Words and Pictures
I apologize for not posting for so long. To all of you who have written asking if I'm okay, I thank you for your concern. The interval of silence has nothing to do with my state of mind, it's just that there are a finite numbers of hours in a day. With the Chagim, the holidays, and my involvement in so many projects, I'm operating on hyper-speed. Currently, I'm writing two screenplays for cable TV. Normally, these two projects would keep me occupied 24/7. But Karen and I are also getting The Hebrew Kid and the Apache Maiden ready for its January '05 publication date. We are mailing out review copies to Jewish newspapers, magazines and book clubs. We are also arranging through our distributor, Jonathan David Publishers, for showcasing in the big chain bookstores. However, Borders, Barnes & Noble and all the huge chains are reluctant to take a chance on ordering more than one or two copies from a new independent publisher with a book by an unknown author--no matter how well written it is. And they all agree that The Hebrew Kid and the Apache Maiden is a delightful read. They are interested in the BIG promotions, and narrow their focus to the publishers who will spend a fortune on advertising and publicity. So our strategy is to concentrate our efforts in the Jewish community, our primary market. Still, it would be fantastic if the readers of Seraphic Secret would drop by their local bookstore, independent or chain, and ask for The Hebrew Kid and the Apache Maiden ( ISBN: 0-9754382-1-2). If enough people order the book, they will start to pay attention. If any of my readers is a professional publisher, I would appreciate hearing from you with any advice you might have.
I'm also busy working with other authors on the next several Seraphic Press titles. Here's a quick run-down:
My Shrapnel is the true story of Gila Weiss, a young American immigrant to Israel who survived the Machane Yehuda bombing. Her book is amazing because Gila refuses to be a victim. This is an amazingly heroic and resilient woman who works hard to make the best of the terror that ripped into her life. On the first page of the book she writes: "... the bombing, in fact, was the best thing that ever happened to me." Naturally, Gila is not thankful that it happened, but since it did, she is determined to rebuild her life and make it better than ever.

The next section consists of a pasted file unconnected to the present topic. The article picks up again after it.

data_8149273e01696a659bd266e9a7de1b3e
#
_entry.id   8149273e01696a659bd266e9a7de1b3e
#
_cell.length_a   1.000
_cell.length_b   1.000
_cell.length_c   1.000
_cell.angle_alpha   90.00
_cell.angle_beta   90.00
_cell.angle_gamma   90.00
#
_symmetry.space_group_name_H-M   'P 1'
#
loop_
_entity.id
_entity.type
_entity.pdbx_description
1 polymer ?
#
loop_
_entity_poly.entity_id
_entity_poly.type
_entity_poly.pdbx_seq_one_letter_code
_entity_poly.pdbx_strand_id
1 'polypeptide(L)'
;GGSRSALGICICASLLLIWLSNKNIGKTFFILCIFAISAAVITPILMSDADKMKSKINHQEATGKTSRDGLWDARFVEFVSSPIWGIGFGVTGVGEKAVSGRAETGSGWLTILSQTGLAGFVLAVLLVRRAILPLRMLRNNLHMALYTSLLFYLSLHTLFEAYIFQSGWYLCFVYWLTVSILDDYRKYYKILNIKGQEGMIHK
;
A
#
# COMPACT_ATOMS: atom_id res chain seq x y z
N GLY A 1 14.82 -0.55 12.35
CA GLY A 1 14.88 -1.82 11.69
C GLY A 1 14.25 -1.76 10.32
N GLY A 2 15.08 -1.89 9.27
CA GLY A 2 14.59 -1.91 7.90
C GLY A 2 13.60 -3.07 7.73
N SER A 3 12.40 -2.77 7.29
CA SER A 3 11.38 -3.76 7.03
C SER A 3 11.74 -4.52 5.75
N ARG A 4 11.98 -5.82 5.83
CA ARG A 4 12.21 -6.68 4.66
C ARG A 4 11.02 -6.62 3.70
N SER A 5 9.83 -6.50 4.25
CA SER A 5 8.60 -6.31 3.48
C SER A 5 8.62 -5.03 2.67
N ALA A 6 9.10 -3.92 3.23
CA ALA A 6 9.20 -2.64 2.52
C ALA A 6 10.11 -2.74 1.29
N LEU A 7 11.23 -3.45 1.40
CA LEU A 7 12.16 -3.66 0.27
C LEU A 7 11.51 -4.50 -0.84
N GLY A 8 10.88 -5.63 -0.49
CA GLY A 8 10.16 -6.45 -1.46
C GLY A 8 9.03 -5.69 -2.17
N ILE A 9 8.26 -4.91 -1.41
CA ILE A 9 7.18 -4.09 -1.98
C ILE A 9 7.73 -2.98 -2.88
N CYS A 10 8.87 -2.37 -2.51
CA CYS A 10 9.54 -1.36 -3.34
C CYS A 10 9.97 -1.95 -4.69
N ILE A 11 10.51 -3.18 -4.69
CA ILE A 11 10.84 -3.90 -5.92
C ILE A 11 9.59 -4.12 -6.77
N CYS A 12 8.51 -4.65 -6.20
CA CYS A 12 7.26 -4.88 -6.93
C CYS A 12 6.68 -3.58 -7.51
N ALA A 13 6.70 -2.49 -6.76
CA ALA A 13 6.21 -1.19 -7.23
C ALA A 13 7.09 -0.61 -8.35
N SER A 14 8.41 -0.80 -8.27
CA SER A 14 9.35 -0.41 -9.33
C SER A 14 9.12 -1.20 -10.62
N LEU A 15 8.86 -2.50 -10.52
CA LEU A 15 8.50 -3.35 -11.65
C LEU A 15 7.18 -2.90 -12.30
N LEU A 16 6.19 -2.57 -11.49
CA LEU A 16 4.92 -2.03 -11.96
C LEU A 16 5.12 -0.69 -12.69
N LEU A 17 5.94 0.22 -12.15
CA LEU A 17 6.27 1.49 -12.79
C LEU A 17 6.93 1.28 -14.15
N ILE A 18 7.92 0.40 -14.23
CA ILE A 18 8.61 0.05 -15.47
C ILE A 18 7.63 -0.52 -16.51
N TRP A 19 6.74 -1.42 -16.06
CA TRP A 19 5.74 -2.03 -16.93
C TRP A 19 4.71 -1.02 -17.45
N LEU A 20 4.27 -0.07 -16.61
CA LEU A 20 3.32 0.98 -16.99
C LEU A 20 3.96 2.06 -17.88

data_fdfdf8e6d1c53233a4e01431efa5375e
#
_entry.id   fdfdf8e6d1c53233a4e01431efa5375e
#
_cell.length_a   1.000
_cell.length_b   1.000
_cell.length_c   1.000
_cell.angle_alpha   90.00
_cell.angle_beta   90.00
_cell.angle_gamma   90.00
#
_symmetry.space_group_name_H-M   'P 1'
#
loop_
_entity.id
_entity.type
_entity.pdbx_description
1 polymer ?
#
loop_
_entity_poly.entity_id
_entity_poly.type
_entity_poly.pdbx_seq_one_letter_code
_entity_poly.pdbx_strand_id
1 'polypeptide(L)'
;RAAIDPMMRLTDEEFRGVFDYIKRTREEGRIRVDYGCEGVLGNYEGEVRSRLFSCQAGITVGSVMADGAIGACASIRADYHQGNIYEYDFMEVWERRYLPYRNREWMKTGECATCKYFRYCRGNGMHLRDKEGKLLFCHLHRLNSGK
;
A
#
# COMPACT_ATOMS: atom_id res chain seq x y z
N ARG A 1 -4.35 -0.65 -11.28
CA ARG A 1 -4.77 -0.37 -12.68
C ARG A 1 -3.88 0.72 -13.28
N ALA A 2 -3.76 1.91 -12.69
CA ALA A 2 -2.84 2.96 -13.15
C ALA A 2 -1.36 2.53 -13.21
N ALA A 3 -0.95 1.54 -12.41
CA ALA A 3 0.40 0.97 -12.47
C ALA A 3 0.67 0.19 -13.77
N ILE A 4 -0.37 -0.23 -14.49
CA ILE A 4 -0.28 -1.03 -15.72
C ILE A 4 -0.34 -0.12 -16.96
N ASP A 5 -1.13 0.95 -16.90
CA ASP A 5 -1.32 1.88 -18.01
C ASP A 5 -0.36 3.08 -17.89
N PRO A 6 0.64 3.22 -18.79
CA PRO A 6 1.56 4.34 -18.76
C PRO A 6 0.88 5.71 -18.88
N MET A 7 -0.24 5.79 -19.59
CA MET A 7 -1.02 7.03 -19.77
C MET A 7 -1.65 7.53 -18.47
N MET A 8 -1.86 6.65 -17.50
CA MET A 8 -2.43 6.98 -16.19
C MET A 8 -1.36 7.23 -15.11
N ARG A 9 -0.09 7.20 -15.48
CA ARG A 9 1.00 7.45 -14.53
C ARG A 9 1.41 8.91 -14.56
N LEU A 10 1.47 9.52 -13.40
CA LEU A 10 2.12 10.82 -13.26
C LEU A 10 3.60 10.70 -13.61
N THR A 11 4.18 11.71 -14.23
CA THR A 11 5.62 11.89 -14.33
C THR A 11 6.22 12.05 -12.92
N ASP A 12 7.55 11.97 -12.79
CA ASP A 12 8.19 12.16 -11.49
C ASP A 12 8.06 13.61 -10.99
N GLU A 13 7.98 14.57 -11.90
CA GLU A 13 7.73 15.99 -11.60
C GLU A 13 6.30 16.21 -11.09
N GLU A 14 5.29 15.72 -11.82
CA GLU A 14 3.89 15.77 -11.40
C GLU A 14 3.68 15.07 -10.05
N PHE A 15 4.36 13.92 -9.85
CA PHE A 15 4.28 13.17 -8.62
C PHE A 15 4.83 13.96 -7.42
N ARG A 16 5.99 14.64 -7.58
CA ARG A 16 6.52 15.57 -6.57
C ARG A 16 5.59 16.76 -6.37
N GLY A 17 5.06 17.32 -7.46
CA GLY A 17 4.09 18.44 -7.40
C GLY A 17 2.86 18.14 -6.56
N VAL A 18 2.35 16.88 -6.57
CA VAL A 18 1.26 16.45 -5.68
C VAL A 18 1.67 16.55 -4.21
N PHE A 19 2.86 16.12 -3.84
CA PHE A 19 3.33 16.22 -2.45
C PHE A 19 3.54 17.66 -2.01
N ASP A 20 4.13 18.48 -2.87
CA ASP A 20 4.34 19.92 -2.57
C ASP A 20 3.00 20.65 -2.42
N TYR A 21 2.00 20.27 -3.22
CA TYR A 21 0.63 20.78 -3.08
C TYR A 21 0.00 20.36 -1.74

The Shidduch Diaries is a funny and touching look at the current shidduch dating scene. Our intrepid heroine, Rachel Ginzburg, asks the central question: "Is it against halacha for Jewish men to be normal?" This novel is affectionate and romantic, Frum-Chick-lit, if you will.
Many of you have written to me asking if I will be publishing the entries of my blog as a book. Karen and I have discussed this at length. We agreed that we did not want to publish a bereavement self-help book. We want to do something... different. We want our feelings about Ariel to be conveyed in a unique form. I am a big fan of graphic novels. Seraphic Secret will be our first graphic novel. What is a graphic novel? These are books that use the conventions of comic books to tell their stories. But the art work and stories involve serious, mature themes. Some graphic novels I have read are as powerful, and in certain cases even more powerful than conventional novels. Art Spiegel's Maus won the Pulitzer prize several years ago. In this groundbreaking book, Spiegel tells the story of his father, a Shoah survivor, using highly stylized drawings that depicts Jews as mice and the Nazis as cats. It's a powerful two-volume work. For the art work of my book, I have asked Judith Margolis to collaborate with me. Karen and I met Judith and her writer husband David, when we first moved to Los Angeles 20 years ago. Judith is a brilliant artist who has had shows all over the world. Besides being supremely talented, Judith knew Ariel. Her daughter Hodya used to play with Ariel when they were children. Judith was also one of Ariel's most loyal and frequent visitors. Though she lives in Israel now, whenever Judith came to LA, she would make time to visit Ariel. A few months before Ariel died, Judith gave him a drawing. It's a beautiful rendering of a moment in creation -- the separation of the waters, and Ariel treasured this exquisite work, keeping it on his night table till the end. We realize that telling the Seraphic Secret story as a graphic novel is highly unusual, but Karen and I believe that a synthesis of our words and Judith's artwork is the most powerful and appropriate way of remembering our son. Words alone simply cannot convey all we feel.